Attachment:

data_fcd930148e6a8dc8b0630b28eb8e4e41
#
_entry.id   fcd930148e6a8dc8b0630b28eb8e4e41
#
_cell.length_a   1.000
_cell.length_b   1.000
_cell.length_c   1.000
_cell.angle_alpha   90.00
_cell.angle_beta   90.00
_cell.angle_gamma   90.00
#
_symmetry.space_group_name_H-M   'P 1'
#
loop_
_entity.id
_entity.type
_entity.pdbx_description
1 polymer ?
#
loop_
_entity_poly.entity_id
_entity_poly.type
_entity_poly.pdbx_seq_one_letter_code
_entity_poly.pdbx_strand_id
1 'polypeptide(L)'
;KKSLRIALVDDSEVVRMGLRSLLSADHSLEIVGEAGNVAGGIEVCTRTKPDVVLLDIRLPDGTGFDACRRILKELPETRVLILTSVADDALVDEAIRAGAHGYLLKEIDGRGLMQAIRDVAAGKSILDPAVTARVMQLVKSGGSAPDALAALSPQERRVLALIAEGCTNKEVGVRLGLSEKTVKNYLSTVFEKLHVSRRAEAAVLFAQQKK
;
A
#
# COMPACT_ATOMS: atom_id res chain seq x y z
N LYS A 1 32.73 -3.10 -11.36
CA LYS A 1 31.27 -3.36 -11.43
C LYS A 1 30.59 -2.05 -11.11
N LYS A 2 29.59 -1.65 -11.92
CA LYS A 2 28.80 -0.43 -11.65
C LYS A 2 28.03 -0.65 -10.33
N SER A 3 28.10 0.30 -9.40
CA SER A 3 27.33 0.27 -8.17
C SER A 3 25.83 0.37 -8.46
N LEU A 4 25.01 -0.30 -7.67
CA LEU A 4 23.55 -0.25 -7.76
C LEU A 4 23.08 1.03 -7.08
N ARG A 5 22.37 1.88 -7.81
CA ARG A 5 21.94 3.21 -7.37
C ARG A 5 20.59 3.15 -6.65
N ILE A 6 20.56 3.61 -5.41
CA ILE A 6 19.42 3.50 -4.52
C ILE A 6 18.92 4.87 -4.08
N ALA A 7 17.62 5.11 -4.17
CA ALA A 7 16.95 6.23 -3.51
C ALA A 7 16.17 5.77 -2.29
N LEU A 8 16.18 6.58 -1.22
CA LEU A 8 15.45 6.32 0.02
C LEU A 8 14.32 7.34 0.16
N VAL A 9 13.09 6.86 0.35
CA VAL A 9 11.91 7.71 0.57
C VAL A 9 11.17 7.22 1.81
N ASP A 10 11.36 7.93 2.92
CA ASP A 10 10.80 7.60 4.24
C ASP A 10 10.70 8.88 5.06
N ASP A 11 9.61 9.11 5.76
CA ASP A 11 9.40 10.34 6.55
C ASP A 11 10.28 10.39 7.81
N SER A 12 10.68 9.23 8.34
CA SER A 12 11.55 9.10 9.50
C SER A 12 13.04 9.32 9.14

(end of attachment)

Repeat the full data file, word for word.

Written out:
data_fcd930148e6a8dc8b0630b28eb8e4e41
#
_entry.id   fcd930148e6a8dc8b0630b28eb8e4e41
#
_cell.length_a   1.000
_cell.length_b   1.000
_cell.length_c   1.000
_cell.angle_alpha   90.00
_cell.angle_beta   90.00
_cell.angle_gamma   90.00
#
_symmetry.space_group_name_H-M   'P 1'
#
loop_
_entity.id
_entity.type
_entity.pdbx_description
1 polymer ?
#
loop_
_entity_poly.entity_id
_entity_poly.type
_entity_poly.pdbx_seq_one_letter_code
_entity_poly.pdbx_strand_id
1 'polypeptide(L)'
;KKSLRIALVDDSEVVRMGLRSLLSADHSLEIVGEAGNVAGGIEVCTRTKPDVVLLDIRLPDGTGFDACRRILKELPETRVLILTSVADDALVDEAIRAGAHGYLLKEIDGRGLMQAIRDVAAGKSILDPAVTARVMQLVKSGGSAPDALAALSPQERRVLALIAEGCTNKEVGVRLGLSEKTVKNYLSTVFEKLHVSRRAEAAVLFAQQKK
;
A
#
# COMPACT_ATOMS: atom_id res chain seq x y z
N LYS A 1 32.73 -3.10 -11.36
CA LYS A 1 31.27 -3.36 -11.43
C LYS A 1 30.59 -2.05 -11.11
N LYS A 2 29.59 -1.65 -11.92
CA LYS A 2 28.80 -0.43 -11.65
C LYS A 2 28.03 -0.65 -10.33
N SER A 3 28.10 0.30 -9.40
CA SER A 3 27.33 0.27 -8.17
C SER A 3 25.83 0.37 -8.46
N LEU A 4 25.01 -0.30 -7.67
CA LEU A 4 23.55 -0.25 -7.76
C LEU A 4 23.08 1.03 -7.08
N ARG A 5 22.37 1.88 -7.81
CA ARG A 5 21.94 3.21 -7.37
C ARG A 5 20.59 3.15 -6.65
N ILE A 6 20.56 3.61 -5.41
CA ILE A 6 19.42 3.50 -4.52
C ILE A 6 18.92 4.87 -4.08
N ALA A 7 17.62 5.11 -4.17
CA ALA A 7 16.95 6.23 -3.51
C ALA A 7 16.17 5.77 -2.29
N LEU A 8 16.18 6.58 -1.22
CA LEU A 8 15.45 6.32 0.02
C LEU A 8 14.32 7.34 0.16
N VAL A 9 13.09 6.86 0.35
CA VAL A 9 11.91 7.71 0.57
C VAL A 9 11.17 7.22 1.81
N ASP A 10 11.36 7.93 2.92
CA ASP A 10 10.80 7.60 4.24
C ASP A 10 10.70 8.88 5.06
N ASP A 11 9.61 9.11 5.76
CA ASP A 11 9.40 10.34 6.55
C ASP A 11 10.28 10.39 7.81
N SER A 12 10.68 9.23 8.34
CA SER A 12 11.55 9.10 9.50
C SER A 12 13.04 9.32 9.14